Los Altos (CA) - "Parallelism" is the keyword underscoring several semiconductor architectures this decade. Now it's the turn of the memory: Rambus announced the availability of "micro-threading" for XDR2 memory, the company's next generation memory technology. Memory clock speeds will catapult to 8 GHz, up from a current maximum of 4.8 GHz of XDR1.
"The bandwidth requirements of game platforms and graphical applications have been growing exponentially," Steven Woo, Rambus' senior principal engineer at Rambus, told Tom's Hardware Guide. "About every five or six years, it goes up by a factor of 10. PlayStation 3, for example, will have a memory bandwidth capability of 50 GByte per second." If this trend continues, projected Woo, a theoretical 2010 model "PlayStation 4" could require ten times the memory bandwidth as next year's PlayStation 3. A statistical projection made in 2004 by NVIDIA's Vice President of Technical Marketing, Tony Tamasi - cited by Woo - anticipates that a top-of-the-line 3D game could conceivably require memory bandwidth of 3 TByte per second.
To begin addressing this staggering upward slope to which NVIDIA and others are pointing, Rambus unveiled XDR2, with a range of added and enhanced technologies, including the company's new simultaneous data throughput concept, micro-threading.
As Woo demonstrated exclusively for Tom's Hardware Guide, micro-threading was designed to address a growing problem brought on by the very 10x bandwidth factor that's revolutionizing the memory industry today: a growing mismatch between the memory interface frequency and the core signaling rate. As interfaces such as Rambus' XIO core for XDR increase in speed, while at the same time core signaling rates increase by a lesser rate or not at all, the amount of data that a controller must fetch for each clock cycle rises proportionately with the gap between these two speeds. A feature that was already integrated in first generation XDR coordinates memory interface frequency and the core signaling rate.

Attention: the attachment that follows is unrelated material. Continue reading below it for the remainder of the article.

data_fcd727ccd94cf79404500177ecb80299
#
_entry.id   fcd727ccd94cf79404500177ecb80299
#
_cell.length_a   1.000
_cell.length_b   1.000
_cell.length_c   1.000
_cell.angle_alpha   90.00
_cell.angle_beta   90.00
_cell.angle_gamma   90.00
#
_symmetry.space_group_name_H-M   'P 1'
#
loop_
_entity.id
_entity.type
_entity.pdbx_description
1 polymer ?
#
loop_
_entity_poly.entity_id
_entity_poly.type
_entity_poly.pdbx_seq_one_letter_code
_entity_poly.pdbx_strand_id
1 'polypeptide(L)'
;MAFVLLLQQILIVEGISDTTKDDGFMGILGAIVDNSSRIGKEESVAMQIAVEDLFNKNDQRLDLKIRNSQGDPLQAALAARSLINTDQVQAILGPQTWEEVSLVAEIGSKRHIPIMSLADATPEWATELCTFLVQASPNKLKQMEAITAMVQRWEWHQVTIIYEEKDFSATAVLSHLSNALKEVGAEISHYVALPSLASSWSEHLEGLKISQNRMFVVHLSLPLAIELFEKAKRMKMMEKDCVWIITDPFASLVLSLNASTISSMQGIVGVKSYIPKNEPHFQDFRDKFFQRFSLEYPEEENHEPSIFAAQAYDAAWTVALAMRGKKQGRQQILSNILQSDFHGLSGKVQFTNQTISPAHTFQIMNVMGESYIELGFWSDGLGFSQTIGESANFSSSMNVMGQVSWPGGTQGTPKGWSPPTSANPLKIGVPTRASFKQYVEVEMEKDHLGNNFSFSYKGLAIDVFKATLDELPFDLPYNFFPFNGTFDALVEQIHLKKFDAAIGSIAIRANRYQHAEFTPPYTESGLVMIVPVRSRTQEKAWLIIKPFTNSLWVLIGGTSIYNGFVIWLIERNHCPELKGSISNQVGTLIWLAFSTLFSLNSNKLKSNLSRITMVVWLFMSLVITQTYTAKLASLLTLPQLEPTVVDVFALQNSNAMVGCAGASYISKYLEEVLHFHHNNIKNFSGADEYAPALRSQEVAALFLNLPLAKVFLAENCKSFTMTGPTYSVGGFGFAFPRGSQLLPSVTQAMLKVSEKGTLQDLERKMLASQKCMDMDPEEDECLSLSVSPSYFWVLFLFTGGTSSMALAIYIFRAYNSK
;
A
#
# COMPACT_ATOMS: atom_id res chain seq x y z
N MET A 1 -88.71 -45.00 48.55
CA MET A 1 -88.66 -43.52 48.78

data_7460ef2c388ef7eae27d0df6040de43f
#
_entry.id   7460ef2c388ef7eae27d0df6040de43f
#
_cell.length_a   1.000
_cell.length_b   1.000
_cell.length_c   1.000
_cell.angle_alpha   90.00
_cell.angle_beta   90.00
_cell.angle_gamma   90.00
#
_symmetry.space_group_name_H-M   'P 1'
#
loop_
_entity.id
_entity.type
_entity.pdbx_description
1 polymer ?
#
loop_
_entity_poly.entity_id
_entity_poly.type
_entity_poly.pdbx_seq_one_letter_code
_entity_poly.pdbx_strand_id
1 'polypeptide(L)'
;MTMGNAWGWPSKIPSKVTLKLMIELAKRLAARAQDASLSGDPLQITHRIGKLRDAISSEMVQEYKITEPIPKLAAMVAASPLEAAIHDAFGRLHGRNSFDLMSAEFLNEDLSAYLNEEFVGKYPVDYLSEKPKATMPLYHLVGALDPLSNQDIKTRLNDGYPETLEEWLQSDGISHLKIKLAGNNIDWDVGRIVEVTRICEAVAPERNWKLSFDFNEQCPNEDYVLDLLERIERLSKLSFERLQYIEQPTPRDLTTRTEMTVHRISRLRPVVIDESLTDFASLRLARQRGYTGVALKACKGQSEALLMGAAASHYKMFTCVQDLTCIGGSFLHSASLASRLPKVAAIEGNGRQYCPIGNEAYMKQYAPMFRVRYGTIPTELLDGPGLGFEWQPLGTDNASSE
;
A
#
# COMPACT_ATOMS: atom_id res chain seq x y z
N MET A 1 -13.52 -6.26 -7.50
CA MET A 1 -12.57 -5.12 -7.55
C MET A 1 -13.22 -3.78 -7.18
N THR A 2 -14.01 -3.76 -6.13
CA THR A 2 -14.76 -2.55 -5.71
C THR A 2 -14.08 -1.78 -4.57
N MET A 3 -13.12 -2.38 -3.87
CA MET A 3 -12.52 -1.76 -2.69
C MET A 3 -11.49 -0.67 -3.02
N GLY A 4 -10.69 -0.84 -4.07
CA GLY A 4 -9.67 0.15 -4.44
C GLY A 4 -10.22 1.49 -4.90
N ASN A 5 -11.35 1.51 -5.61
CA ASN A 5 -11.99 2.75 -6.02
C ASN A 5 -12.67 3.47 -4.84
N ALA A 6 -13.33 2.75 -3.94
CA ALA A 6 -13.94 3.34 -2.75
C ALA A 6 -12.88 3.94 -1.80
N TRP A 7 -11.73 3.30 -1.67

Another problem in modern memory technologies is the increasing Byte-size of data pieces that can be accessed. This loss of "granularity" actually results in performance degradation, especially with graphics cards that require rapid access to smaller and smaller triangles to achieve true high-definition rendering. Micro-threading addresses this problem, stated Woo, first by recognizing that DRAM technology divides banks of data elements into halves or quadrants, and next by developing a technique by which those quadrants can be addressed both independently and simultaneously. No bandwidth is lost, but access granularity is theoretically divided by four, at the expense of a "small" increase to the number of commands required to access data within the independent quadrants, according to a Rambus white paper.
The payoff may come in the form of capabilities for future graphics cards to establish very deep, very narrow look-ahead pipelines for very small triangles, which could lead to another huge performance boost for scene rendering. "Those pipelines are so incredibly deep," said Woo, "that you have lots of visibility way ahead of time as to where the triangles are, and where they're going to be accessed from."
Also included in the XDR2 technology package will be an enhancement to the FlexPhase timing system Rambus introduced in first-generation XDR. Typical motherboard routing involves the careful placement of traces that may take serpentine paths all over the board, just to ensure that they end up the same length, so that signals arrive between components at the same time. FlexPhase eliminates the need for serpentine routing, stated Woo, through the inclusion of offset logic for every wire on the controller. "We go through a calibration sequence that says, 'How far ahead of this other signal does this particular signal need to be launched, in order to guarantee they hit the DRAM at the same time?' [Our] procedure figures out how much delay you need to add to each wire." A converse procedure is applied, said Woo, for data transmitted from the DRAM back to the controller.
If licensing negotiations for XDR2 technology were to begin now, Rambus' announcement states, the technology could conceivably be shipping in products by 2007. The company's XDR technology is currently licensed by Toshiba, Elpida, IBM, and Samsung. Offering what could be construed as an olive branch to the computer industry, Rambus officials have told Tom's Hardware Guide that micro-threading alone could conceivably be licensed as a DRAM technology in and of itself, although no formal plans to do so have been announced. Rambus' attempt at restoring its reputation among both its clients and the general public, as quickly as XDR2's promised transfer speed acceleration, will be very interesting to watch.